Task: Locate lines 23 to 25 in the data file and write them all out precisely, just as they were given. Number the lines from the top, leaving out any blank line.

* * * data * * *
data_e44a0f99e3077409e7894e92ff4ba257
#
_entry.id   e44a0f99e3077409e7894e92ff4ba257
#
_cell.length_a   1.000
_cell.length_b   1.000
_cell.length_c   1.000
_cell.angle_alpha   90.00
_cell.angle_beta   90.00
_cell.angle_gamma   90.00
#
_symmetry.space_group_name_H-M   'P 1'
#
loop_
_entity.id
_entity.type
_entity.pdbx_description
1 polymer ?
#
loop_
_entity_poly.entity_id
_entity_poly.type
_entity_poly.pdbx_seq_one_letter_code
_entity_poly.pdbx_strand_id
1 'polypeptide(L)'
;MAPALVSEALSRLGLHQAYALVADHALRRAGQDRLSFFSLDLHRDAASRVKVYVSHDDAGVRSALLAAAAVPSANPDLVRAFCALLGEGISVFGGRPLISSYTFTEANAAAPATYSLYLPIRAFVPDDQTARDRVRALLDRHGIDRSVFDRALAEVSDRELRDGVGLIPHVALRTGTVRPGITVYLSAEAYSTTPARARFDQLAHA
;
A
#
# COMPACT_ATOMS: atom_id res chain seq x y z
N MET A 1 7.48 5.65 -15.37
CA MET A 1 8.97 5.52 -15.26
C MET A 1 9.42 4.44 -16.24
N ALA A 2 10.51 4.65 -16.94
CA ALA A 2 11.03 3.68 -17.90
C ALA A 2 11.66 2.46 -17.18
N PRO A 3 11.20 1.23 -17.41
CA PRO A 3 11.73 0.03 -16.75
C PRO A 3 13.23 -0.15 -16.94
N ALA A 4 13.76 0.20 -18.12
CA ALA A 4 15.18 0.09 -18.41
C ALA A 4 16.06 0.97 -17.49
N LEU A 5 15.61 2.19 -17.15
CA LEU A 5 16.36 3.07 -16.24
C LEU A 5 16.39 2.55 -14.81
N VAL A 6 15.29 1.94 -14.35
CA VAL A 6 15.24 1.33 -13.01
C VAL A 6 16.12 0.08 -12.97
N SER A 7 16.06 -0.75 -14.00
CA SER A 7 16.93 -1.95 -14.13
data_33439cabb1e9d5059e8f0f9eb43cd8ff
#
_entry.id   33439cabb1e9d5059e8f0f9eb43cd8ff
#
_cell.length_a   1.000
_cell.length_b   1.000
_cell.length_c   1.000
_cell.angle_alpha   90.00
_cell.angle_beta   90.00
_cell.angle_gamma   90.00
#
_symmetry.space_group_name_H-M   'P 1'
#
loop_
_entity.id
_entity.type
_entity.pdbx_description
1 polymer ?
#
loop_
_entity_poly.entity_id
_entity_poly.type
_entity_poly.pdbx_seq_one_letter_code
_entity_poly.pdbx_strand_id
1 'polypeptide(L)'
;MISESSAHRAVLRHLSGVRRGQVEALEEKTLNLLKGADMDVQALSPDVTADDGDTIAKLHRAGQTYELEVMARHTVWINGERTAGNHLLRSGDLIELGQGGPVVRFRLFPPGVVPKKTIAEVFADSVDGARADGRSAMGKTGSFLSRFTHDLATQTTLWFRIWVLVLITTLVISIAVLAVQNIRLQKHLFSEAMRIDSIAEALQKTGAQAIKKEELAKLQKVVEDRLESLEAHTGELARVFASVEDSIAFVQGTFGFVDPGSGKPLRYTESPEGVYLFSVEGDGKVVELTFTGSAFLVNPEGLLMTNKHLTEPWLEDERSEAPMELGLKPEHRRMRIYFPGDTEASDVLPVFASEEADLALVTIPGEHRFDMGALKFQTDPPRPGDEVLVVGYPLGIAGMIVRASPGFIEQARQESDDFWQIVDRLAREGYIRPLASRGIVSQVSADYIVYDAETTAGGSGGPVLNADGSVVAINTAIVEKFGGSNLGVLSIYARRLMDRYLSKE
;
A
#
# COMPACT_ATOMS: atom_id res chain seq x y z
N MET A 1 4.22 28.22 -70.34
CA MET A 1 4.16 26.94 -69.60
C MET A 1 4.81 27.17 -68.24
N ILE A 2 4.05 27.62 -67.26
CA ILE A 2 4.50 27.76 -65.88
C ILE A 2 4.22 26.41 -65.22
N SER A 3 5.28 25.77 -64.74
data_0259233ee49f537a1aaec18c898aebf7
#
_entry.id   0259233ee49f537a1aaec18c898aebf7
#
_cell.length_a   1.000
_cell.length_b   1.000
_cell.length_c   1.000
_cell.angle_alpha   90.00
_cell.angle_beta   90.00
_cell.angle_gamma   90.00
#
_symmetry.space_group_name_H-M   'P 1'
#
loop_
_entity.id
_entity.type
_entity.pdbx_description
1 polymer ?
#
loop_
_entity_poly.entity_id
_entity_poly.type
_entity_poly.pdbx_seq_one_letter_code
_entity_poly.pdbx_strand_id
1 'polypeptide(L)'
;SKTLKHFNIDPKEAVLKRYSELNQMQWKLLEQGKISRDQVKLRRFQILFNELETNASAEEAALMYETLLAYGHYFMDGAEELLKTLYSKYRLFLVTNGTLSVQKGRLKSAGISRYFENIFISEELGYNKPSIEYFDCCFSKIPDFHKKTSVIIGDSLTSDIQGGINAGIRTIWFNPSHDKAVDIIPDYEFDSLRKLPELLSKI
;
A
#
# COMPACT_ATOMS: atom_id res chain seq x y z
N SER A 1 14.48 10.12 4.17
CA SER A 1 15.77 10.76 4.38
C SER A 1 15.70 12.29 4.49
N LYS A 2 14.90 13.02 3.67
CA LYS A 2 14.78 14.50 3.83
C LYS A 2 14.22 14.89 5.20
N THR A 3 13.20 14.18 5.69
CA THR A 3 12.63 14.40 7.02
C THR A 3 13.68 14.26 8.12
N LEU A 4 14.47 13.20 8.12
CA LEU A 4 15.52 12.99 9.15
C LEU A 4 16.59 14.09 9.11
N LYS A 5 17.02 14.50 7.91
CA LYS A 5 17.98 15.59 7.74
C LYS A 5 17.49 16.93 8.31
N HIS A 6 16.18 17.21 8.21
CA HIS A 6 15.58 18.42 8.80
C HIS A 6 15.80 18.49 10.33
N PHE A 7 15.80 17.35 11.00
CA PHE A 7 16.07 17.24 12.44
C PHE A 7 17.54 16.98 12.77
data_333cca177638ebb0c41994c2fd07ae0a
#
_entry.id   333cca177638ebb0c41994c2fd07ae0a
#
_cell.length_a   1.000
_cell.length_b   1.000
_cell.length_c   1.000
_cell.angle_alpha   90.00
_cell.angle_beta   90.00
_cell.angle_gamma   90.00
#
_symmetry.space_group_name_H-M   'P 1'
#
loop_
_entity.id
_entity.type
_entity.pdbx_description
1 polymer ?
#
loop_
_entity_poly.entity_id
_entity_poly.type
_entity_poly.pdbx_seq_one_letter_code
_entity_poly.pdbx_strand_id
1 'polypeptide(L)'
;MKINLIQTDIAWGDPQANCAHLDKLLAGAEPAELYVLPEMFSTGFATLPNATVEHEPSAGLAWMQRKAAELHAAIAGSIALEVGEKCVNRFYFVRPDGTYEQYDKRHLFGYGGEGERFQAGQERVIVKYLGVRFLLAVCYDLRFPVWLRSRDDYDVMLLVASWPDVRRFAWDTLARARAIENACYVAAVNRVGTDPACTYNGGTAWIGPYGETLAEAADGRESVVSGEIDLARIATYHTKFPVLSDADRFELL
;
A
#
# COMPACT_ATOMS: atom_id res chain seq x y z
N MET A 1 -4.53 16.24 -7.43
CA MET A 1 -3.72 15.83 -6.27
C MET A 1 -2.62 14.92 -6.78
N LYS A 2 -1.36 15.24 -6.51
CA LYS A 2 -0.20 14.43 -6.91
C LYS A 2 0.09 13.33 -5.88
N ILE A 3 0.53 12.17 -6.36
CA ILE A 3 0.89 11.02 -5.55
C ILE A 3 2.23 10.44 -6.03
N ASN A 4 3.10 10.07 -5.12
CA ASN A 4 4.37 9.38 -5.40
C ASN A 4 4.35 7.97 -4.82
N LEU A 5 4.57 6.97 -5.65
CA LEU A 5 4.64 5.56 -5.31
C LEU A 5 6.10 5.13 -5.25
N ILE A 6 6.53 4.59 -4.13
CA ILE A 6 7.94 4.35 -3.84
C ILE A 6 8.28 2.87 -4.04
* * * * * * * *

_entity_poly.pdbx_seq_one_letter_code
_entity_poly.pdbx_strand_id
1 'polypeptide(L)'